Ensure confidentiality, privacy and informed consent
(excerpted from article posted on American Psychological Association website, September 2013)
The potential risks of treatment are more complicated with telepsychology than in a traditional practice. With in-person visits, providers can be more confident of a secure environment. “But when you move into cell phones, land lines, video conferencing and Internet, these media all allow for eavesdroppers,” says Palomares. One way to mitigate these risks is to have detailed discussions with your clients at the outset of teletherapy so that clients understand the potential risks to privacy. For example, if a client is having the telepsychology session from home, family members may be able to overhear the therapy, posing a confidentiality risk. Similar breaches can occur if a client is in a public place — at work, in a coffee shop or even a park. Make sure the client clearly understands these risks, then have him or her sign an informed consent form, says Palomares. But informed consent isn’t always enough, adds Deborah Baker, JD, director for legal and regulatory policy in APA’s Practice Directorate. Skype and some other technologies do not seem to comply with the requirements under the Health Insurance Portability and Accountability Act (HIPAA), which is overseen by the U.S. Department of Health and Human Services’ Office for Civil Rights. And yet health-care providers are still responsible for protecting their patients’ and clients’ personal health information — and liable should a breach of confidentiality occur. “Anything that’s electronically created through a telehealth encounter is subject to HIPAA,” says Baker. She recommends that psychologists who want to practice telepsychology think twice about using Skype or other free Web-based platforms. Instead, psychologists ought to consider investing in audio-video conferencing programs designed with HIPAA compliance in mind, she says.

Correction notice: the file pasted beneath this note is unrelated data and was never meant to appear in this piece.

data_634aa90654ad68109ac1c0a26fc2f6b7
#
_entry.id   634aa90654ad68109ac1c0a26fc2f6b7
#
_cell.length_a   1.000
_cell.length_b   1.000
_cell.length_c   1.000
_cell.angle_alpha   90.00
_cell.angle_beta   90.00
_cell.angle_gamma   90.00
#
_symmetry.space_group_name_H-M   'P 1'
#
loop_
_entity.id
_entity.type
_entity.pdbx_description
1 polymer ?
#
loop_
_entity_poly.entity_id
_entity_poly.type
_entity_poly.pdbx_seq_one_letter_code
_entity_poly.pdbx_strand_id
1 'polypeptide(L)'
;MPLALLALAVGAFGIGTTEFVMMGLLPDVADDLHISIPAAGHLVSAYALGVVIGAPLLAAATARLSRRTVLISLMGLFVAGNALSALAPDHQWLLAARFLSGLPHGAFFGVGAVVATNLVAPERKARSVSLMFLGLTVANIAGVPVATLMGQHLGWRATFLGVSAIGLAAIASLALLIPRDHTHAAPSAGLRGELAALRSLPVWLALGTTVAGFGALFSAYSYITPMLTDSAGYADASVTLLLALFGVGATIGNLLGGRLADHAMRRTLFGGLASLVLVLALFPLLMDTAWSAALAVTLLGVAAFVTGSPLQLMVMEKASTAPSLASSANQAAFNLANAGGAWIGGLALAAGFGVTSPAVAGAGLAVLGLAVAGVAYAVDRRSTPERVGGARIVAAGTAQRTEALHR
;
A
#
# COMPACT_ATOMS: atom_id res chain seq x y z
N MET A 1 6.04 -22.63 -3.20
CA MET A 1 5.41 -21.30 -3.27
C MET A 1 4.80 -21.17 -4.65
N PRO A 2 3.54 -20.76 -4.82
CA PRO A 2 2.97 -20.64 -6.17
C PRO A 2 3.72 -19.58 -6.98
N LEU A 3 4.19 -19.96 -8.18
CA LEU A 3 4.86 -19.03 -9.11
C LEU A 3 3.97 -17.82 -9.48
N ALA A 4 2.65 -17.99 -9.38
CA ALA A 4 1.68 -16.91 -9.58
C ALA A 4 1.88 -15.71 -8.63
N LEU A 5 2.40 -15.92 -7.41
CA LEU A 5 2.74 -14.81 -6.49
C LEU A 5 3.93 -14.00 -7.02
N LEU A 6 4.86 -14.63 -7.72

To read the article in its entirety from the APA website: